Confessions from New York Rep. Anthony Weiner that he lied about sexting photos to a Seattle woman and at least five others over the past three years have shaken his barely 11-month marriage to Huma Abedin.
Weiner's wife has kept quiet and out of the public eye, and put her head down at the State Department, where she is a top aide to Secretary of State Hillary Clinton.
In fact, Abedin will be on a plane bound for Africa with Clinton Wednesday evening, officials told ABC News' Claire Shipman. The officials said Abedin's been working non-stop since the scandal broke, and "hasn't missed a beat." They added that "she is committed to her marriage," and that "they love each other."
Abedin, 34, has endured humiliating headlines in The New York Post -- "ballooning scandal," "Hide the Weiner" and "What a Weenie" -- after word got out that 21-year-old Gennette Cordova received the now-infamous photo of a man's crotch from the congressman's Twitter account.
In a tear-stained, half-hour press conference Monday, the Democratic congressman said his wife would stand by him, despite the week-old scandal.
"We have no intention of splitting over this," said Weiner, 46, who added he will not resign from the House. "We will weather this. I love her. She loves me."
He said that he had told his wife about sexting with women before their marriage, but not about recent activities online, including one with single mom Meagan Broussard that began in April of this year.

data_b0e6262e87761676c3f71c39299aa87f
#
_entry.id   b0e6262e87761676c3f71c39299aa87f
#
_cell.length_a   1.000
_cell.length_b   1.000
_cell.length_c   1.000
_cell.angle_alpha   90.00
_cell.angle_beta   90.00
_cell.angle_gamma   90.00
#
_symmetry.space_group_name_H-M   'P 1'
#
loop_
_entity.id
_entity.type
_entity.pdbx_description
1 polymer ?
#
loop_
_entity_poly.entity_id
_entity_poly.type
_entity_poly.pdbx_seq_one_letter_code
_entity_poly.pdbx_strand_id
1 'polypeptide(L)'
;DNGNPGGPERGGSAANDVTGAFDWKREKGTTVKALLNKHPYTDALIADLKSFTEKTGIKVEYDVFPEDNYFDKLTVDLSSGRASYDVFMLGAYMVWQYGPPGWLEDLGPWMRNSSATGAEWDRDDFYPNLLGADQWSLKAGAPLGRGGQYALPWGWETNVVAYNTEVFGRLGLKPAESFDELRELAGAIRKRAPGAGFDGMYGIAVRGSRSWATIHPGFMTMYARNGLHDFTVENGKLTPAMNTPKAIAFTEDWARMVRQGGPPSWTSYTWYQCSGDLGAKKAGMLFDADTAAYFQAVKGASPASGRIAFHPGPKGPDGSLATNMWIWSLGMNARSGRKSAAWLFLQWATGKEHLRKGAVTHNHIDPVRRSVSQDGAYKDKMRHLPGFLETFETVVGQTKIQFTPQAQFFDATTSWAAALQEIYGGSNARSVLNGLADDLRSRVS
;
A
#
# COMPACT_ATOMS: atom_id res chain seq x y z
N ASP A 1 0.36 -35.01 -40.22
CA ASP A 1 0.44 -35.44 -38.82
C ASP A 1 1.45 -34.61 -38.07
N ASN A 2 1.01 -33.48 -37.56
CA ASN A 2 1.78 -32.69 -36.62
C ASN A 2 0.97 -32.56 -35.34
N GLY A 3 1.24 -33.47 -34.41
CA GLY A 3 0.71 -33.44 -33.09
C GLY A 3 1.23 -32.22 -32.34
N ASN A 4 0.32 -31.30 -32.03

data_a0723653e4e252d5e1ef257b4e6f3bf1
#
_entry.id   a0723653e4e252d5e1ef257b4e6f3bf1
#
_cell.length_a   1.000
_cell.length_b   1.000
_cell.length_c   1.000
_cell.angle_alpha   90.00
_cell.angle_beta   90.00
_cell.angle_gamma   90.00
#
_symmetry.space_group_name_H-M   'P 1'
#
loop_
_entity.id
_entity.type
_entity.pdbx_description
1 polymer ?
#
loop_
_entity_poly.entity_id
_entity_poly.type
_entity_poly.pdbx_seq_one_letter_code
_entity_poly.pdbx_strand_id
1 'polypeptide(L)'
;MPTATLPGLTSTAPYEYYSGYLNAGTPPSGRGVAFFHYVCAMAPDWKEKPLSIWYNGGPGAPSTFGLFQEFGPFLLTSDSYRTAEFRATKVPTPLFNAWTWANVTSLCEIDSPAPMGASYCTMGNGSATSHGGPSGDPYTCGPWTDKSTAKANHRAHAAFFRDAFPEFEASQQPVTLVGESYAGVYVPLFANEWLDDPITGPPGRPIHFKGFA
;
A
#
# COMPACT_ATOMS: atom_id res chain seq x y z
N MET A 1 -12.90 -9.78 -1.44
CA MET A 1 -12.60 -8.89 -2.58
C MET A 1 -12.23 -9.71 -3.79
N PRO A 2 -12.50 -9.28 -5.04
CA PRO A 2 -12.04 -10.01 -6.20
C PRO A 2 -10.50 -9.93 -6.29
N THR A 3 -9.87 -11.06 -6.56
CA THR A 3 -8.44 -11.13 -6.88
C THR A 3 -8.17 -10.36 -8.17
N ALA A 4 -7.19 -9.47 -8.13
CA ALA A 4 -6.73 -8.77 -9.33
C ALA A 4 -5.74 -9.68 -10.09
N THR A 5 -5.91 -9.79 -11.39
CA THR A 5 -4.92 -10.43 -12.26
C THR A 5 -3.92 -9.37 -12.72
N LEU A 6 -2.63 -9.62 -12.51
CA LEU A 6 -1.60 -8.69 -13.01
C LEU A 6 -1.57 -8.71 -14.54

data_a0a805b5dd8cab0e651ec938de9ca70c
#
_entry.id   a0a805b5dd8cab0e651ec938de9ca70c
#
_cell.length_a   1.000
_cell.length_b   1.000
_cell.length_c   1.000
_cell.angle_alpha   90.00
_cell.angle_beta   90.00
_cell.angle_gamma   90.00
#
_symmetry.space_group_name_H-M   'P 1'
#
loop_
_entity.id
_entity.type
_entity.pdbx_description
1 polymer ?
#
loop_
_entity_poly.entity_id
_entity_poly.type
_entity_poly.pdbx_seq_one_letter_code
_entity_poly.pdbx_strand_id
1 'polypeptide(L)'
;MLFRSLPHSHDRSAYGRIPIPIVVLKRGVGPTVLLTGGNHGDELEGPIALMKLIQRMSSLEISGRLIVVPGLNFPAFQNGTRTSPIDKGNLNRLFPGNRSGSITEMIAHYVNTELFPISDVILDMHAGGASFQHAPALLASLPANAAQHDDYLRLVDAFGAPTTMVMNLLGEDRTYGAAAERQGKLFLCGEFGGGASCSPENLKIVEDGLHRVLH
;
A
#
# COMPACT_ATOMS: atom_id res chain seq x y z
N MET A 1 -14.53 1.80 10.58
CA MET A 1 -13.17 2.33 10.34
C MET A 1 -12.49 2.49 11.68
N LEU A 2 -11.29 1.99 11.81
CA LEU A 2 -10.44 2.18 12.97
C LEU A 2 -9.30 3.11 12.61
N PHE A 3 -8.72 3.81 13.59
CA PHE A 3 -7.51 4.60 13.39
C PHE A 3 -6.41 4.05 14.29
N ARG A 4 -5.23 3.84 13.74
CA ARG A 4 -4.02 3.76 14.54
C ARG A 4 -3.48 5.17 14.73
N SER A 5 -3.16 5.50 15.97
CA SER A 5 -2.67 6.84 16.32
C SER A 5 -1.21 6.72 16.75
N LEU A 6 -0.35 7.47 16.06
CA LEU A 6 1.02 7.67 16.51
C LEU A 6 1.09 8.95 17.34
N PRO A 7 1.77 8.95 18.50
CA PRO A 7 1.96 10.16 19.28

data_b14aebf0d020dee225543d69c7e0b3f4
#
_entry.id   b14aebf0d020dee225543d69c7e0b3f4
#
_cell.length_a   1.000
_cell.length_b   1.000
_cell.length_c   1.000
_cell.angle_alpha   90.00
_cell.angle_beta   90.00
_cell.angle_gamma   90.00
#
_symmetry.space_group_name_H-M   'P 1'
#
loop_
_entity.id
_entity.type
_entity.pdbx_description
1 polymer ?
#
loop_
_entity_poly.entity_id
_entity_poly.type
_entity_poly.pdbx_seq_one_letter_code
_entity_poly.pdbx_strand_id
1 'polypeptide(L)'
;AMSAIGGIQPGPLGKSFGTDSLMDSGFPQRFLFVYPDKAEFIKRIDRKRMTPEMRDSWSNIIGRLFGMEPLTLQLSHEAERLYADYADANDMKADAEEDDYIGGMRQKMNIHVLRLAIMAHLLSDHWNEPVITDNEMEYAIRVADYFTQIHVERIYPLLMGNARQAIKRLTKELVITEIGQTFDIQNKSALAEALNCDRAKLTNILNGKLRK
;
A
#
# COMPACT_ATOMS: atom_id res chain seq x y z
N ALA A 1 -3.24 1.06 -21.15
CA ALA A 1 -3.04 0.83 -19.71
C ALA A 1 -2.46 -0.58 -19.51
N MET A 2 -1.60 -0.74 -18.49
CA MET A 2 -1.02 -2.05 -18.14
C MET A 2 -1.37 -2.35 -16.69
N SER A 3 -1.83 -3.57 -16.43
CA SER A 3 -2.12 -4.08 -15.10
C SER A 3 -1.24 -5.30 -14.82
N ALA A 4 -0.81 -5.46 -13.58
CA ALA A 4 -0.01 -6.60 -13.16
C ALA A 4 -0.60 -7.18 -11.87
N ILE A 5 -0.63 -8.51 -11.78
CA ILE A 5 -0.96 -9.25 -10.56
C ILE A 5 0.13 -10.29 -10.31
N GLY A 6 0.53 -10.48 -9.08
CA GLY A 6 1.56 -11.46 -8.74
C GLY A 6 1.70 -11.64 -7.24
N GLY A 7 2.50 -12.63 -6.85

Weiner said he has never met these women in person and has not had sex outside marriage.
The congressman said Abedin only learned the truth Monday when he told her about the sexting. She didn't show up for the press conference.
"Anybody who is so imprudent to do any of this, is mind-boggling to me," wrote Roxanne Roberts about the affair in the gossip column, "The Reliable Source," which she co-authors for the Washington Post. "From a purely practical standpoint -- what was he thinking?"
ABCNews.com made calls to both Weiner and Abedin that were not returned.
The couple -- with some irony noted by pundits -- was married last July by former President Bill Clinton, who was impeached by the House of Representatives in 1998 over an affair with Monica Lewinsky.
When he officiated at the Long Island ceremony, Bill Clinton reportedly toasted Abedin, saying she was like a daughter to him.